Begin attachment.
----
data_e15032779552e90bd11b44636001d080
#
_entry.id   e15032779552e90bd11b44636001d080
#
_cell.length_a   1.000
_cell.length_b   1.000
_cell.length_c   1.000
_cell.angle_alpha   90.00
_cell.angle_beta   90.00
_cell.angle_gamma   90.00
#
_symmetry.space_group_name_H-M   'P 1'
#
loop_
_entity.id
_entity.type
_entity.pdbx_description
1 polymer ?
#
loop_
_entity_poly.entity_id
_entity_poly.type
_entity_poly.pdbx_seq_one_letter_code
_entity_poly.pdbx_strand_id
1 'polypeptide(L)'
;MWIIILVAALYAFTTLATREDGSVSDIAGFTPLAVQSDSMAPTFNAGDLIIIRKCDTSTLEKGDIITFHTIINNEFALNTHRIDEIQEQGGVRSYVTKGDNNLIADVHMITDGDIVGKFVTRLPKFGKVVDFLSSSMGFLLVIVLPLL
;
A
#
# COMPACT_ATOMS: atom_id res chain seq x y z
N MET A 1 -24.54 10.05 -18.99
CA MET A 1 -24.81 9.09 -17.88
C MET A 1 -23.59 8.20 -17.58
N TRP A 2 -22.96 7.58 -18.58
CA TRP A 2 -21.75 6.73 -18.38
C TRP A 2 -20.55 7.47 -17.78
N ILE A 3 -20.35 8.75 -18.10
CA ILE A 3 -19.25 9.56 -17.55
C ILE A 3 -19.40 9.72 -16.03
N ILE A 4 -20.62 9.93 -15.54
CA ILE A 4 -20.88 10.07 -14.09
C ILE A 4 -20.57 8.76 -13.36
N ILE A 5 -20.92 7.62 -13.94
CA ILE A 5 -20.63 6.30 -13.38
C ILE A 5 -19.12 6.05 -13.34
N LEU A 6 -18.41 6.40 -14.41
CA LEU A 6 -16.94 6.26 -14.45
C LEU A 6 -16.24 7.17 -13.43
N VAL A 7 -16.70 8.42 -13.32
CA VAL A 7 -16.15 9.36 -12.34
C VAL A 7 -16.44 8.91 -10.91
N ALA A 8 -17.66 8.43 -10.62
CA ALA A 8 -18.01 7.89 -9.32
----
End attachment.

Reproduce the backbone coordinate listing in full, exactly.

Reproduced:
data_e15032779552e90bd11b44636001d080
#
_entry.id   e15032779552e90bd11b44636001d080
#
_cell.length_a   1.000
_cell.length_b   1.000
_cell.length_c   1.000
_cell.angle_alpha   90.00
_cell.angle_beta   90.00
_cell.angle_gamma   90.00
#
_symmetry.space_group_name_H-M   'P 1'
#
loop_
_entity.id
_entity.type
_entity.pdbx_description
1 polymer ?
#
loop_
_entity_poly.entity_id
_entity_poly.type
_entity_poly.pdbx_seq_one_letter_code
_entity_poly.pdbx_strand_id
1 'polypeptide(L)'
;MWIIILVAALYAFTTLATREDGSVSDIAGFTPLAVQSDSMAPTFNAGDLIIIRKCDTSTLEKGDIITFHTIINNEFALNTHRIDEIQEQGGVRSYVTKGDNNLIADVHMITDGDIVGKFVTRLPKFGKVVDFLSSSMGFLLVIVLPLL
;
A
#
# COMPACT_ATOMS: atom_id res chain seq x y z
N MET A 1 -24.54 10.05 -18.99
CA MET A 1 -24.81 9.09 -17.88
C MET A 1 -23.59 8.20 -17.58
N TRP A 2 -22.96 7.58 -18.58
CA TRP A 2 -21.75 6.73 -18.38
C TRP A 2 -20.55 7.47 -17.78
N ILE A 3 -20.35 8.75 -18.10
CA ILE A 3 -19.25 9.56 -17.55
C ILE A 3 -19.40 9.72 -16.03
N ILE A 4 -20.62 9.93 -15.54
CA ILE A 4 -20.88 10.07 -14.09
C ILE A 4 -20.57 8.76 -13.36
N ILE A 5 -20.92 7.62 -13.94
CA ILE A 5 -20.63 6.30 -13.38
C ILE A 5 -19.12 6.05 -13.34
N LEU A 6 -18.41 6.40 -14.41
CA LEU A 6 -16.94 6.26 -14.45
C LEU A 6 -16.24 7.17 -13.43
N VAL A 7 -16.70 8.42 -13.32
CA VAL A 7 -16.15 9.36 -12.34
C VAL A 7 -16.44 8.91 -10.91
N ALA A 8 -17.66 8.43 -10.62
CA ALA A 8 -18.01 7.89 -9.32